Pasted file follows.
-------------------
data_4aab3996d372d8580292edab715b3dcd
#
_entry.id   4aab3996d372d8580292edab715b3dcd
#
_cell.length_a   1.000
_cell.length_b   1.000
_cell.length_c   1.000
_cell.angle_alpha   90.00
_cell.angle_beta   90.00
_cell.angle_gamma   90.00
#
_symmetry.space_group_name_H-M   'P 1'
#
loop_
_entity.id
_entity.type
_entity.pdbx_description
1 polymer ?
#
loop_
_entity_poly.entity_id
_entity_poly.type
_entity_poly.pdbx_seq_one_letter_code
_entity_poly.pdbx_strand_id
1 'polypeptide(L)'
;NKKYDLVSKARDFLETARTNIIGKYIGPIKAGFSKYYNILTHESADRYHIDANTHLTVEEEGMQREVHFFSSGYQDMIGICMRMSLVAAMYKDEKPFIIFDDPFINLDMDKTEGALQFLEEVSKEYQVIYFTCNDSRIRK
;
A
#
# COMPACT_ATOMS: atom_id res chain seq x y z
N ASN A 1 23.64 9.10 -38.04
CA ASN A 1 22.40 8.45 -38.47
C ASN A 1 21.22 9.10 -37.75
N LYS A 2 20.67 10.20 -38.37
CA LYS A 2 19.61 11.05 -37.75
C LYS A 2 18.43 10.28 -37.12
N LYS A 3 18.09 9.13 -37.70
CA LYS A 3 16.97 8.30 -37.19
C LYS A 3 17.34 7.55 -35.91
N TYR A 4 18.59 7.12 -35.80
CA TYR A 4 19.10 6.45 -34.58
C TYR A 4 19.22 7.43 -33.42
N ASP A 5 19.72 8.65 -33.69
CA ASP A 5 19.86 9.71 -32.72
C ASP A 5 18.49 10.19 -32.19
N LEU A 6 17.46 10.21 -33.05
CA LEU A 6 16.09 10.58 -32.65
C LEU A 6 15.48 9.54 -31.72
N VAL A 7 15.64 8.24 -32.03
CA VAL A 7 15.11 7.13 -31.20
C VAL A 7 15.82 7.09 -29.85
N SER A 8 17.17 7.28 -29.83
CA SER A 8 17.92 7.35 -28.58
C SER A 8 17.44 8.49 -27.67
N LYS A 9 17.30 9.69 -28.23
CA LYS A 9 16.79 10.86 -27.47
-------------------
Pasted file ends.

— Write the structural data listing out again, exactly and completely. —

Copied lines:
data_4aab3996d372d8580292edab715b3dcd
#
_entry.id   4aab3996d372d8580292edab715b3dcd
#
_cell.length_a   1.000
_cell.length_b   1.000
_cell.length_c   1.000
_cell.angle_alpha   90.00
_cell.angle_beta   90.00
_cell.angle_gamma   90.00
#
_symmetry.space_group_name_H-M   'P 1'
#
loop_
_entity.id
_entity.type
_entity.pdbx_description
1 polymer ?
#
loop_
_entity_poly.entity_id
_entity_poly.type
_entity_poly.pdbx_seq_one_letter_code
_entity_poly.pdbx_strand_id
1 'polypeptide(L)'
;NKKYDLVSKARDFLETARTNIIGKYIGPIKAGFSKYYNILTHESADRYHIDANTHLTVEEEGMQREVHFFSSGYQDMIGICMRMSLVAAMYKDEKPFIIFDDPFINLDMDKTEGALQFLEEVSKEYQVIYFTCNDSRIRK
;
A
#
# COMPACT_ATOMS: atom_id res chain seq x y z
N ASN A 1 23.64 9.10 -38.04
CA ASN A 1 22.40 8.45 -38.47
C ASN A 1 21.22 9.10 -37.75
N LYS A 2 20.67 10.20 -38.37
CA LYS A 2 19.61 11.05 -37.75
C LYS A 2 18.43 10.28 -37.12
N LYS A 3 18.09 9.13 -37.70
CA LYS A 3 16.97 8.30 -37.19
C LYS A 3 17.34 7.55 -35.91
N TYR A 4 18.59 7.12 -35.80
CA TYR A 4 19.10 6.45 -34.58
C TYR A 4 19.22 7.43 -33.42
N ASP A 5 19.72 8.65 -33.69
CA ASP A 5 19.86 9.71 -32.72
C ASP A 5 18.49 10.19 -32.19
N LEU A 6 17.46 10.21 -33.05
CA LEU A 6 16.09 10.58 -32.65
C LEU A 6 15.48 9.54 -31.72
N VAL A 7 15.64 8.24 -32.03
CA VAL A 7 15.11 7.13 -31.20
C VAL A 7 15.82 7.09 -29.85
N SER A 8 17.17 7.28 -29.83
CA SER A 8 17.92 7.35 -28.58
C SER A 8 17.44 8.49 -27.67
N LYS A 9 17.30 9.69 -28.23
CA LYS A 9 16.79 10.86 -27.47